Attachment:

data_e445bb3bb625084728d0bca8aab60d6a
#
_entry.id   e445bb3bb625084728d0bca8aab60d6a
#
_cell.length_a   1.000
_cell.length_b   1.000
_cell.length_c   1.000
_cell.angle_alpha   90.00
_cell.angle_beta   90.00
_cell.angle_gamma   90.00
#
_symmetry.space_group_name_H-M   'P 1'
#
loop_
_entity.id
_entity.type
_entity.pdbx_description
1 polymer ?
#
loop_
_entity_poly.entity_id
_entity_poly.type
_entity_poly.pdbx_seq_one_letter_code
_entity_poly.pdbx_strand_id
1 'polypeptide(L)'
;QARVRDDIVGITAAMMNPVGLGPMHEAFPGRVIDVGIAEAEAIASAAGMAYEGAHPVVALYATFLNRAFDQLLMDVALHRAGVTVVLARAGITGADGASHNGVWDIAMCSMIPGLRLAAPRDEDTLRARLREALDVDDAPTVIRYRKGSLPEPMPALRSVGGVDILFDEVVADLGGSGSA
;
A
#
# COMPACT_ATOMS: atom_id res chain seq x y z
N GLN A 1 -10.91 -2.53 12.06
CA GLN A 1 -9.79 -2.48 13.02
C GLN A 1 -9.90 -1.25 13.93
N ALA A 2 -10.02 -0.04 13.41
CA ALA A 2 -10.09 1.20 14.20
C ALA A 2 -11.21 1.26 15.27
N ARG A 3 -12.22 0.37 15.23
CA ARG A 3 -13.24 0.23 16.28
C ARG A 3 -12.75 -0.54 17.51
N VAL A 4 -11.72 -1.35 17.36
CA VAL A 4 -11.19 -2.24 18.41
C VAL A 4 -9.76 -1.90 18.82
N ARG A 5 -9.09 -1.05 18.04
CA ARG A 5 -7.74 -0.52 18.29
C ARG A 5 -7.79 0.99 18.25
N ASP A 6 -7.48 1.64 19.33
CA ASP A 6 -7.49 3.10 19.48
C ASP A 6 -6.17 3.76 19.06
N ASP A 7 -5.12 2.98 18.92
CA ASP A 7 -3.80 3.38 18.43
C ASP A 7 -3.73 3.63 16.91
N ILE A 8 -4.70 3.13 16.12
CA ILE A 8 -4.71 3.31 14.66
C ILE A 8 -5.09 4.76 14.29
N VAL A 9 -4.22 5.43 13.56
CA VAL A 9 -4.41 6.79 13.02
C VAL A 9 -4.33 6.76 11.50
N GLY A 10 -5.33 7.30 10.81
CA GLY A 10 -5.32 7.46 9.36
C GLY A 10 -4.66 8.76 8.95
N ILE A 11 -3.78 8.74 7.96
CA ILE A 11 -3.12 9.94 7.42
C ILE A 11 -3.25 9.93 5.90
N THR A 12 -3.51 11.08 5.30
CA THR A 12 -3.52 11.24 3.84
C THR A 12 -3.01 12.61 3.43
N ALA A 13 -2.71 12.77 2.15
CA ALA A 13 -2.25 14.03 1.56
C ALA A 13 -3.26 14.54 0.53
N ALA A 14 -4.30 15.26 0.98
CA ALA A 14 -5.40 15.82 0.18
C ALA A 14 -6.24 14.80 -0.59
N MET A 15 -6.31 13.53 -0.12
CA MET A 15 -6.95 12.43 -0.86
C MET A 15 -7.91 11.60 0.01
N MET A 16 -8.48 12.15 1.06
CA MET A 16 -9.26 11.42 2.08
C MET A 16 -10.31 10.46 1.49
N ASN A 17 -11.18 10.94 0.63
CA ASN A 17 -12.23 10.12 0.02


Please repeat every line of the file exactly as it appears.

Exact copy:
data_e445bb3bb625084728d0bca8aab60d6a
#
_entry.id   e445bb3bb625084728d0bca8aab60d6a
#
_cell.length_a   1.000
_cell.length_b   1.000
_cell.length_c   1.000
_cell.angle_alpha   90.00
_cell.angle_beta   90.00
_cell.angle_gamma   90.00
#
_symmetry.space_group_name_H-M   'P 1'
#
loop_
_entity.id
_entity.type
_entity.pdbx_description
1 polymer ?
#
loop_
_entity_poly.entity_id
_entity_poly.type
_entity_poly.pdbx_seq_one_letter_code
_entity_poly.pdbx_strand_id
1 'polypeptide(L)'
;QARVRDDIVGITAAMMNPVGLGPMHEAFPGRVIDVGIAEAEAIASAAGMAYEGAHPVVALYATFLNRAFDQLLMDVALHRAGVTVVLARAGITGADGASHNGVWDIAMCSMIPGLRLAAPRDEDTLRARLREALDVDDAPTVIRYRKGSLPEPMPALRSVGGVDILFDEVVADLGGSGSA
;
A
#
# COMPACT_ATOMS: atom_id res chain seq x y z
N GLN A 1 -10.91 -2.53 12.06
CA GLN A 1 -9.79 -2.48 13.02
C GLN A 1 -9.90 -1.25 13.93
N ALA A 2 -10.02 -0.04 13.41
CA ALA A 2 -10.09 1.20 14.20
C ALA A 2 -11.21 1.26 15.27
N ARG A 3 -12.22 0.37 15.23
CA ARG A 3 -13.24 0.23 16.28
C ARG A 3 -12.75 -0.54 17.51
N VAL A 4 -11.72 -1.35 17.36
CA VAL A 4 -11.19 -2.24 18.41
C VAL A 4 -9.76 -1.90 18.82
N ARG A 5 -9.09 -1.05 18.04
CA ARG A 5 -7.74 -0.52 18.29
C ARG A 5 -7.79 0.99 18.25
N ASP A 6 -7.48 1.64 19.33
CA ASP A 6 -7.49 3.10 19.48
C ASP A 6 -6.17 3.76 19.06
N ASP A 7 -5.12 2.98 18.92
CA ASP A 7 -3.80 3.38 18.43
C ASP A 7 -3.73 3.63 16.91
N ILE A 8 -4.70 3.13 16.12
CA ILE A 8 -4.71 3.31 14.66
C ILE A 8 -5.09 4.76 14.29
N VAL A 9 -4.22 5.43 13.56
CA VAL A 9 -4.41 6.79 13.02
C VAL A 9 -4.33 6.76 11.50
N GLY A 10 -5.33 7.30 10.81
CA GLY A 10 -5.32 7.46 9.36
C GLY A 10 -4.66 8.76 8.95
N ILE A 11 -3.78 8.74 7.96
CA ILE A 11 -3.12 9.94 7.42
C ILE A 11 -3.25 9.93 5.90
N THR A 12 -3.51 11.08 5.30
CA THR A 12 -3.52 11.24 3.84
C THR A 12 -3.01 12.61 3.43
N ALA A 13 -2.71 12.77 2.15
CA ALA A 13 -2.25 14.03 1.56
C ALA A 13 -3.26 14.54 0.53
N ALA A 14 -4.30 15.26 0.98
CA ALA A 14 -5.40 15.82 0.18
C ALA A 14 -6.24 14.80 -0.59
N MET A 15 -6.31 13.53 -0.12
CA MET A 15 -6.95 12.43 -0.86
C MET A 15 -7.91 11.60 0.01
N MET A 16 -8.48 12.15 1.06
CA MET A 16 -9.26 11.42 2.08
C MET A 16 -10.31 10.46 1.49
N ASN A 17 -11.18 10.94 0.63
CA ASN A 17 -12.23 10.12 0.02